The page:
Believe it or not, it’s been 20 years ago since the four original Headlanders, armed with the determination to ‘do archaeology’ differently, set up office in Edinburgh.
Over the past 20 years the company has grown from being a ‘four-man-band’ to becoming one of the largest heritage practices in the UK, with fully-resourced offices in Edinburgh, Leeds, Luton and Hereford. Understandably, they are proud of this achievement.
Since 1996 they have worked on some of the largest archaeological projects undertaken in the UK and Ireland; high-profile sites, such as the Scottish Parliament site; providing archaeological support in advance of major roads infrastructure projects in Ireland, north and south of the border; principal contractor for the M74 Completion Project and other major infrastructure projects such as Forth Replacement Crossing, Aberdeen Western Peripheral Route, Edinburgh Trams, Clyde Wind Farm, Hereford Cathedral, Staffordshire Alliance on the West Coast Mainline and many many more.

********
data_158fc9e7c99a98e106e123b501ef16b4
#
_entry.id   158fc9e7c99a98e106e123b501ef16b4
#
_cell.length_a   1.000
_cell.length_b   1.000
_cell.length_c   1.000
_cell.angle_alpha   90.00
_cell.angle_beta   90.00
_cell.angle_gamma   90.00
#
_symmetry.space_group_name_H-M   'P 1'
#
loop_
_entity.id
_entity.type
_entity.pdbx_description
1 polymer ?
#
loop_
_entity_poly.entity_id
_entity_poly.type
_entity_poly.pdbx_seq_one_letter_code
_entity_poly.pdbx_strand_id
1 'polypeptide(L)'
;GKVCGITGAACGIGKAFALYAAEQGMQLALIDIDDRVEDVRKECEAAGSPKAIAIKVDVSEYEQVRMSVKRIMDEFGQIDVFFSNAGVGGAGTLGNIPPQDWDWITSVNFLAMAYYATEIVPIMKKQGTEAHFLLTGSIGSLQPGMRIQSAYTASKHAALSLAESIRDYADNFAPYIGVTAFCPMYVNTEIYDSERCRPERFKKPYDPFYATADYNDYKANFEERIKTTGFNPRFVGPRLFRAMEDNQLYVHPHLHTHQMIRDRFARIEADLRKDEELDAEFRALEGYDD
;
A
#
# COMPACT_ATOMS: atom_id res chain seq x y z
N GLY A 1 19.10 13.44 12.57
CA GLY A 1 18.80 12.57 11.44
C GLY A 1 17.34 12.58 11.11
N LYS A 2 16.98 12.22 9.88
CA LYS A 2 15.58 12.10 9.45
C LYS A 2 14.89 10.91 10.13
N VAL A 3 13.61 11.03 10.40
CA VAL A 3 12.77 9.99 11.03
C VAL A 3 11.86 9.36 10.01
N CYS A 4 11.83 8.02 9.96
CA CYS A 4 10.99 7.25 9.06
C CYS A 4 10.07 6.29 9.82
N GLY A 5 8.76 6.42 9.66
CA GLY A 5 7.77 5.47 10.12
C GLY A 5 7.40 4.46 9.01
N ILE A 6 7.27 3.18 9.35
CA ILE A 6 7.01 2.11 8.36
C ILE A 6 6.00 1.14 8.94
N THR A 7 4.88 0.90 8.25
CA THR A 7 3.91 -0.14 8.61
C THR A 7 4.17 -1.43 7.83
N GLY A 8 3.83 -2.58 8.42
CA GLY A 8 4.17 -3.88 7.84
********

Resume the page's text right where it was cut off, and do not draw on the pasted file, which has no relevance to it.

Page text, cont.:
Research and Training
Headland also run research and training projects, investigated the stomach contents of more bog bodies (and one Iceman) than you’d imagine, produced some of the major landmark publications of the past two decades and won awards, both for business and archaeological expertise.
Over the course of the next 12 months, They will be posting 20 stories to illustrate various aspects of Headland’s first 20 years. Some of the posts will focus on specific projects but also at how the sector has changed over the past 20 years and how Headland has responded to these changes; including the challenges of recession and the economics of ‘boom-and-bust’; with over 800 current or former UK ‘Headlanders’ out there – it is those people who have helped to make all of this happen.
So, if you want to see some of their key discoveries (maybe you even worked on some of the projects?), sit back and relax and visit the Headland news page regularly.